During a speech outlining U.S. policy in Latin America in November, U.S. national security adviser John Bolton branded Cuba, Venezuela and Nicaragua a “troika of tyranny.” Bolton criticized the prevalence of poverty, violence and oppression in these countries, stressed that the U.S. would increase pressure on their autocratic governments, and vowed that Washington would stand with those fighting for freedom. It was no coincidence that he delivered the address in Miami, the home of many expats from these nations.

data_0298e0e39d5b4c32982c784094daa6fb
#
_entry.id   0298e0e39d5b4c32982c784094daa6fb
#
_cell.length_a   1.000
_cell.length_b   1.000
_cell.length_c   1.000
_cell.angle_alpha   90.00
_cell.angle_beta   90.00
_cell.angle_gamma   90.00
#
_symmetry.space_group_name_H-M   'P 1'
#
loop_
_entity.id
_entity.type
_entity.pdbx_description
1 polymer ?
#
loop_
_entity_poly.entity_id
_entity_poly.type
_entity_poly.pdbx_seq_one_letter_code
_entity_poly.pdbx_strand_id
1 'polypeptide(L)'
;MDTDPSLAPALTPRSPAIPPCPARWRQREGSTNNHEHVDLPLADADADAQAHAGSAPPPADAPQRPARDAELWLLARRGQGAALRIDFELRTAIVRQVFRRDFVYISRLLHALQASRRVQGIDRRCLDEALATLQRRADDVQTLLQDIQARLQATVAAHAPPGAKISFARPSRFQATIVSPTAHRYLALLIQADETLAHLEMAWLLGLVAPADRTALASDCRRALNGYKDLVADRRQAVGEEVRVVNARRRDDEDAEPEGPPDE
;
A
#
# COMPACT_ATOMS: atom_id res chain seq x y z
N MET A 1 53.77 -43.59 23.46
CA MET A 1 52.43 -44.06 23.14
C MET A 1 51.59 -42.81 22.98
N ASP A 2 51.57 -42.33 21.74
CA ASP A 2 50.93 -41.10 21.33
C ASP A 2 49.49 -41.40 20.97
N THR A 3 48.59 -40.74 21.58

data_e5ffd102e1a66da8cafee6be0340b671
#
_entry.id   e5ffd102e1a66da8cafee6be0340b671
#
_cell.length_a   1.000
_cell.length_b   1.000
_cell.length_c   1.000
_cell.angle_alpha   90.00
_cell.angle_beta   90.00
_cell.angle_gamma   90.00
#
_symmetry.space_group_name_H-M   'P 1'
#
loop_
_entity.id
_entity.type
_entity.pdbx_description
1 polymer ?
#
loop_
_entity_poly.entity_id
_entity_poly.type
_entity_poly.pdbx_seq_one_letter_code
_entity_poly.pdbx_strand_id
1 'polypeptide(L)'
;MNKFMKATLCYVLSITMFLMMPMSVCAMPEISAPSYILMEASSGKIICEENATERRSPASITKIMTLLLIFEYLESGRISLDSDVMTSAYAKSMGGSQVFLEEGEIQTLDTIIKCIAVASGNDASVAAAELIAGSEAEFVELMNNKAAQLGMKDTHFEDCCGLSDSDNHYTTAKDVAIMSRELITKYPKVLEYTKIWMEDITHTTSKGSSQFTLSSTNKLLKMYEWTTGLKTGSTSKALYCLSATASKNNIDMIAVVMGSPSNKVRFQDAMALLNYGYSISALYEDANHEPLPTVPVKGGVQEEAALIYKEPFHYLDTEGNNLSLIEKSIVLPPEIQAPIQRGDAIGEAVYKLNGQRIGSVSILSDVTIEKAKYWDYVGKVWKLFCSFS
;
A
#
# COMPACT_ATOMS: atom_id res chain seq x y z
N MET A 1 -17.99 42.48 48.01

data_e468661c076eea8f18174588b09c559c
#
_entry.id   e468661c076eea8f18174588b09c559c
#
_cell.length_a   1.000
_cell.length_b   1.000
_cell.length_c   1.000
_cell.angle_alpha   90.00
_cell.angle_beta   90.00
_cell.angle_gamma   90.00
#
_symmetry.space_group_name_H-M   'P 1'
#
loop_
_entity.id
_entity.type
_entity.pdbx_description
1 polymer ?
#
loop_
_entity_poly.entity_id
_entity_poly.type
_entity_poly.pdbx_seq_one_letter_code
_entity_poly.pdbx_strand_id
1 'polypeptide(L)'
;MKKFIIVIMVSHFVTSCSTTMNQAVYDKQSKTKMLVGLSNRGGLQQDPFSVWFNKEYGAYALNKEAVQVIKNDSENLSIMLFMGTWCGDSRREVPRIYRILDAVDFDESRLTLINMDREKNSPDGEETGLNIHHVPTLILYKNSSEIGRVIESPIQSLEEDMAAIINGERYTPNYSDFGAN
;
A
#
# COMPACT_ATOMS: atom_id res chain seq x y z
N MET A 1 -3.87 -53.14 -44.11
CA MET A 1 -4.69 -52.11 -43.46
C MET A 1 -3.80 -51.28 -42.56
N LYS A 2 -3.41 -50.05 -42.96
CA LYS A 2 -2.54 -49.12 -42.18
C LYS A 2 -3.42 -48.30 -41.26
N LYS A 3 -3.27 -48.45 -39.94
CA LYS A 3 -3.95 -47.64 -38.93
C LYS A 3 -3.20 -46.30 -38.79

For Cuba, the United States’ new hard-line approach has meant intensifying economic pressure, and, in many ways, the timing couldn’t be worse. The Cuban economy has been struggling for the past few years with sluggish growth and disappointing investment levels. Its closest allies are also struggling with their own domestic challenges and disputes with the U.S. and are in no position to come to Cuba’s aid. This Deep Dive will look at the history of U.S.-C